Why You Should Be Concerned About Franchise Private equity Funds (2024)

Written by: Patrick Findaro
Last Updated by Ailen Faiad: May 16, 2024
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This article is based on the video featured above, originally recorded for Vetted Biz Youtube Channel.

Private equity is a net positive for the franchising industry as it brings in capital to this business model that depends on the product, the service being offered by the franchisor to the franchisee/end consumer can be really good for everyone in that value chain. It also professionalizes many brands.

Imagine a founder that was really good as a fitness instructor. Or a chef that has built up 10 locations with a couple of franchisees, and has hit a roof where that influx of capital can be really helpful. Adding the knowledge of the private equity fund and the relationships they have to bring in experienced managers, it would be very useful.

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Types of Private Equity

1- Growth Oriented

Those are the ones I like. They generally want existing franchisees to open up more units, and grow the system from 100 to 1,000 units. They are going to invest millions of dollars in marketing, brand development, operations, and the management team, growing together with franchisees. The end goal might be to IPO, and sell the stock on the New York Stock Exchange or the NASDAQ. Or maybe sell to a larger private equity group.

There is potential to roll up other franchise concepts. You see that a lot in the home service business. I have identified at least five home service franchise platforms that are private equity-backed. Usually by competing with private equity firms. They are buying up smaller franchise brands. So there is the opportunity to grow something more significant. There might be synergies between those brands if executed correctly or the synergies might not be there, but that could be a whole nother episode.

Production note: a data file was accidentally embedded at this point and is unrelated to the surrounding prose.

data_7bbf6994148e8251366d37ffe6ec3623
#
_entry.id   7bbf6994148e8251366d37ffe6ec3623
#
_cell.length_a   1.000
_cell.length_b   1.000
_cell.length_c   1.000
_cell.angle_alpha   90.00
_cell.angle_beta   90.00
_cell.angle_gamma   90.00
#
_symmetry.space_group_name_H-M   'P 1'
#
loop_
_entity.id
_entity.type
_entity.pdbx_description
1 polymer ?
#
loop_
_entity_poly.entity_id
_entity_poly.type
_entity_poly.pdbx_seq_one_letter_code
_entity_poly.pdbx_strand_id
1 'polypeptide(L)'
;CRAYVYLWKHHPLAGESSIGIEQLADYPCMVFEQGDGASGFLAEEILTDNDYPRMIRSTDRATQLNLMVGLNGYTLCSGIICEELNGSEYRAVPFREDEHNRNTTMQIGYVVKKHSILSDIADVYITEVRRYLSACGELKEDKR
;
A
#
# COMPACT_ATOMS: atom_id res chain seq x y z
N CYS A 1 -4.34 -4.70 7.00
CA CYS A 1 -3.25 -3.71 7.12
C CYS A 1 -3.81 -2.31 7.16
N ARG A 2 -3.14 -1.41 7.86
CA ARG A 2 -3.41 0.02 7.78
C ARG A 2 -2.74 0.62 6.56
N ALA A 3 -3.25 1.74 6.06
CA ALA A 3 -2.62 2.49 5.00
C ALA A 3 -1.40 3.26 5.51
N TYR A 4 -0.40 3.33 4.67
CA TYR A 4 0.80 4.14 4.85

2- Internal Improvements Oriented

There is a second type of private equity investor that is more about internal improvements. Or you could say extracting as much profit as possible. Focused on making improvements and profitability. The problem with this type of private equity investor is that there are some low-hanging fruits dangling for them in the franchise agreement that they can take advantage of.

An example is an education franchise that might have been bought last year. 200 franchisees. They were not using their own educational materials. They decided to have an affiliate company, use education materials and collect massive rebates from that affiliated company and dictate that their franchisees have to buy the materials to them. Even though they were super expensive and the workbooks are not as good. The education materials are not as good, but the franchise agreement says they are able to take rebates and control the vendors.

You as a franchisee have little say. And that franchisor might have just had a profit of 2 million-plus incremental. By being able to sell you at a nice markup the products and services that you are offering to the final franchisee.

private equity